On the tour, the boys saw the bus garage’s maintenance bays, rode in the cab of a light-rail vehicle and met with several staff members who answered their many questions. Here, the boys speak briefly about why they enjoy taking transit:

From the GM METRO Blue Line METRO Green Line

Decade later, Blue Line is booming 

| Thursday, June 26, 2014 5:00:00 AM

From General Manager Brian Lamb

When the METRO Blue Line opened a decade ago, residents hadn’t moved around the Twin Cities on rail since buses replaced streetcars five decades earlier. People weren’t sure what to make of the new light-rail service and expectations were modest. In fact, critics called it the “train to nowhere.”

What’s happened in the years since is nothing short of extraordinary.

More than 90.5 million rides have been taken since Blue Line trains began operating between the Warehouse District and Fort Snelling on June 26, 2004. Average weekday ridership continues to exceed 2020 projections by more than 25 percent – a response so strong that we extended platforms and ordered additional light-rail vehicles to begin running longer trains last year. Turns out a lot of people were interested in going “nowhere.”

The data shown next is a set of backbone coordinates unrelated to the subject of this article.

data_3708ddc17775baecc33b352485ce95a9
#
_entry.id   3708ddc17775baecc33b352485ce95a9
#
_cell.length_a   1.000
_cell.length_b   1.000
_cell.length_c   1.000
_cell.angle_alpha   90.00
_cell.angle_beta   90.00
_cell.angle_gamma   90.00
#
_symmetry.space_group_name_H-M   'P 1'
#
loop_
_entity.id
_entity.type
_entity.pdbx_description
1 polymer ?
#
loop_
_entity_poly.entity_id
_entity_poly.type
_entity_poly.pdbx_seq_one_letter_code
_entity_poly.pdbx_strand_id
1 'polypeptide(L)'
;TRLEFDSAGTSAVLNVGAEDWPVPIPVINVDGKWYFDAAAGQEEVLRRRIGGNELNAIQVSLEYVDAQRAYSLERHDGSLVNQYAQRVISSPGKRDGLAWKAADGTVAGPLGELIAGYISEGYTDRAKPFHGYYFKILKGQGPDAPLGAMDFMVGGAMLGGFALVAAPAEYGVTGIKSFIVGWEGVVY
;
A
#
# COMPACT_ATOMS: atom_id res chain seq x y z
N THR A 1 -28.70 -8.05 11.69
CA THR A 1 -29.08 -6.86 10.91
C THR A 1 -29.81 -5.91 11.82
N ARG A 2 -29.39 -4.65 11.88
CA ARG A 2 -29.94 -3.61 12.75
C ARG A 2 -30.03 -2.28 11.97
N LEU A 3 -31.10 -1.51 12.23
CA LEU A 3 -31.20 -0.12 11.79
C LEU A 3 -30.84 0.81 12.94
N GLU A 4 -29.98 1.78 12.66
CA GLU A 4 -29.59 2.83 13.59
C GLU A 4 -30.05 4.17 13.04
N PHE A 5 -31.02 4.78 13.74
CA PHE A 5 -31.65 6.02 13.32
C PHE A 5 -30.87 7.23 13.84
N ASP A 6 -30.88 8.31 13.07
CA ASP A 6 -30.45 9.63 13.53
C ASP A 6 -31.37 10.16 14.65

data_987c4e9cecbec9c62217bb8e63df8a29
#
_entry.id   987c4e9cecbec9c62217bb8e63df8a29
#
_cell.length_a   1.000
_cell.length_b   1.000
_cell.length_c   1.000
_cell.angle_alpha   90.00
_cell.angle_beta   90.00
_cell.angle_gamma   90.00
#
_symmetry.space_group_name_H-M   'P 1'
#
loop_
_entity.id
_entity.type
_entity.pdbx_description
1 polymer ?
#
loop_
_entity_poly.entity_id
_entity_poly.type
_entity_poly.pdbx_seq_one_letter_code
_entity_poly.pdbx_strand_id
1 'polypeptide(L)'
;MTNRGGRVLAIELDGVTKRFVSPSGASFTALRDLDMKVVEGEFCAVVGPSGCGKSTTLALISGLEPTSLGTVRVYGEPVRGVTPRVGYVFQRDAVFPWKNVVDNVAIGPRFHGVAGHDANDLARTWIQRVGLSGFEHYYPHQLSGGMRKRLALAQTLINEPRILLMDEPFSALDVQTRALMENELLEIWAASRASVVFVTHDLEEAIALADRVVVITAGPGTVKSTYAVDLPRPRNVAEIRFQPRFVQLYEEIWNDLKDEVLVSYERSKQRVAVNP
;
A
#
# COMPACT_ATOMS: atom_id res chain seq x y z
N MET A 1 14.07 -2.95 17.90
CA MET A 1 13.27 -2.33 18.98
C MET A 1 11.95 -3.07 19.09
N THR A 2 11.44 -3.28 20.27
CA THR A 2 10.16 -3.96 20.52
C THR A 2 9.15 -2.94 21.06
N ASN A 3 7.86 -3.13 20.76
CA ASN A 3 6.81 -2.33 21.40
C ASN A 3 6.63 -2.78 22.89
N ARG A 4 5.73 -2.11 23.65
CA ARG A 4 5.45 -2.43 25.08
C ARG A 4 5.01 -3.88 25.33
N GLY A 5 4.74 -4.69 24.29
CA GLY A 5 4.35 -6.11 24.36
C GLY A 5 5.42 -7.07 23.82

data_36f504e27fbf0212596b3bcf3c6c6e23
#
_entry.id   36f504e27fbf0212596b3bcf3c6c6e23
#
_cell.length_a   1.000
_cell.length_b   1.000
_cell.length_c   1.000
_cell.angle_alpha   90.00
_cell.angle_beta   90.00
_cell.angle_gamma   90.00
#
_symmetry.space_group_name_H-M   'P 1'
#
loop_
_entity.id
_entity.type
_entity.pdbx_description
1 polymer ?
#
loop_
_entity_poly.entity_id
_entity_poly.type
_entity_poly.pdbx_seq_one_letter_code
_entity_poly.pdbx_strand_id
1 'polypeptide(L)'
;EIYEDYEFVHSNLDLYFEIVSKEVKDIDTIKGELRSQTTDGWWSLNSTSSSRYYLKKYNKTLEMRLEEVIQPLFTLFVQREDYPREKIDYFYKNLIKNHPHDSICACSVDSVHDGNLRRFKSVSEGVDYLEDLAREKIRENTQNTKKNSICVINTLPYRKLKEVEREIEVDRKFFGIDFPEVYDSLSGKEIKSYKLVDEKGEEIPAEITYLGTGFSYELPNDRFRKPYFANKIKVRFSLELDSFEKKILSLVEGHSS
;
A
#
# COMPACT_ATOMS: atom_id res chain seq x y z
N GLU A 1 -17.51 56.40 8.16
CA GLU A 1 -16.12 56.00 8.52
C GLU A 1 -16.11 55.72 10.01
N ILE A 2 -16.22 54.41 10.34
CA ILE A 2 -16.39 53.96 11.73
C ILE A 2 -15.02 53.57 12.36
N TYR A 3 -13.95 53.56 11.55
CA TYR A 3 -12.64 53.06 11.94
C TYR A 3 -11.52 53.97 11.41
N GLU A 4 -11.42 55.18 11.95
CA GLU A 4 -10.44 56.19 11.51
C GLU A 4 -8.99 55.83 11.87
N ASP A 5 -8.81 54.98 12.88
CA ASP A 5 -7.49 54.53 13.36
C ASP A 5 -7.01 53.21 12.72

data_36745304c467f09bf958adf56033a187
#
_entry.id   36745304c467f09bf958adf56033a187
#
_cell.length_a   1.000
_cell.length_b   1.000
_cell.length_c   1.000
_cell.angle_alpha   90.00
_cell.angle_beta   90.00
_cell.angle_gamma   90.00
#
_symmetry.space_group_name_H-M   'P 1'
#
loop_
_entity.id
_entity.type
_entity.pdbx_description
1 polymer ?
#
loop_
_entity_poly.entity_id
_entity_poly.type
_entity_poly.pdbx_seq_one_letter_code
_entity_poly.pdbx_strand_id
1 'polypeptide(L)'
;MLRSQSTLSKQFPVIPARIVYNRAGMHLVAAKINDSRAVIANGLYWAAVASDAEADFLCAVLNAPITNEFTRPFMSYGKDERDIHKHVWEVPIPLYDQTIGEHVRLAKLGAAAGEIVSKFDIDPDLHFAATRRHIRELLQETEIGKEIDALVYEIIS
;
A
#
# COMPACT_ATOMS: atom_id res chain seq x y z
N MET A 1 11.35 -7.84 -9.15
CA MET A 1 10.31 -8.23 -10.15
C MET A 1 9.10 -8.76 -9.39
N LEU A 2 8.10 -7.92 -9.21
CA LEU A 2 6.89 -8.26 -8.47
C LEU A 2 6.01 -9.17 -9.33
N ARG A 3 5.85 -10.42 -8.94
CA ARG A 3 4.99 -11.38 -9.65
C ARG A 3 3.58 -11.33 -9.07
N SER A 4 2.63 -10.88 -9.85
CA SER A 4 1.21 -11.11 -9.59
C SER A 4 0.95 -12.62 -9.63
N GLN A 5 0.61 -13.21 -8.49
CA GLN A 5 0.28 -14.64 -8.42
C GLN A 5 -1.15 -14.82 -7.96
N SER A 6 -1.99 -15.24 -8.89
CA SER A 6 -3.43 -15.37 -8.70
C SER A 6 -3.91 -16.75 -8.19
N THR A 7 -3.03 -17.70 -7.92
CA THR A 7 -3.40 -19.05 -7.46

As the Blue Line reaches its 10th anniversary there are plenty of reasons to be optimistic about its future, too.

The opening of the Green Line earlier this month provides a host of new opportunities for passengers on both light-rail lines. With a simple, seamless transfer in downtown Minneapolis, Green Line customers can board a Blue Line train and continue south to the VA, Minneapolis-St. Paul International Airport or Mall of America. Blue Line customers can continue their trips on the Green Line to the University of Minnesota, University Avenue and downtown St. Paul.

Improved bus service and the additions of the Northstar Commuter Rail Line and METRO Red Line at the north and south ends of the Blue Line have similarly given more people to access light rail, a trend that will only continue as our transit network grows in the years ahead.

As the Blue Line changed the way people get around, development followed suit. More housing, commercial and office space has been built or is under construction at several points along the 12-mile corridor.

Apartments that opened late last year across from the 38th Street Station filled almost as soon as they were made available. In the heart of downtown Minneapolis, apartments are rising immediately adjacent to Nicollet Mall Station. And the North Loop neighborhood around Target Field Station has been transformed from a collection of empty warehouses to a vibrant neighborhood where people live, work and play.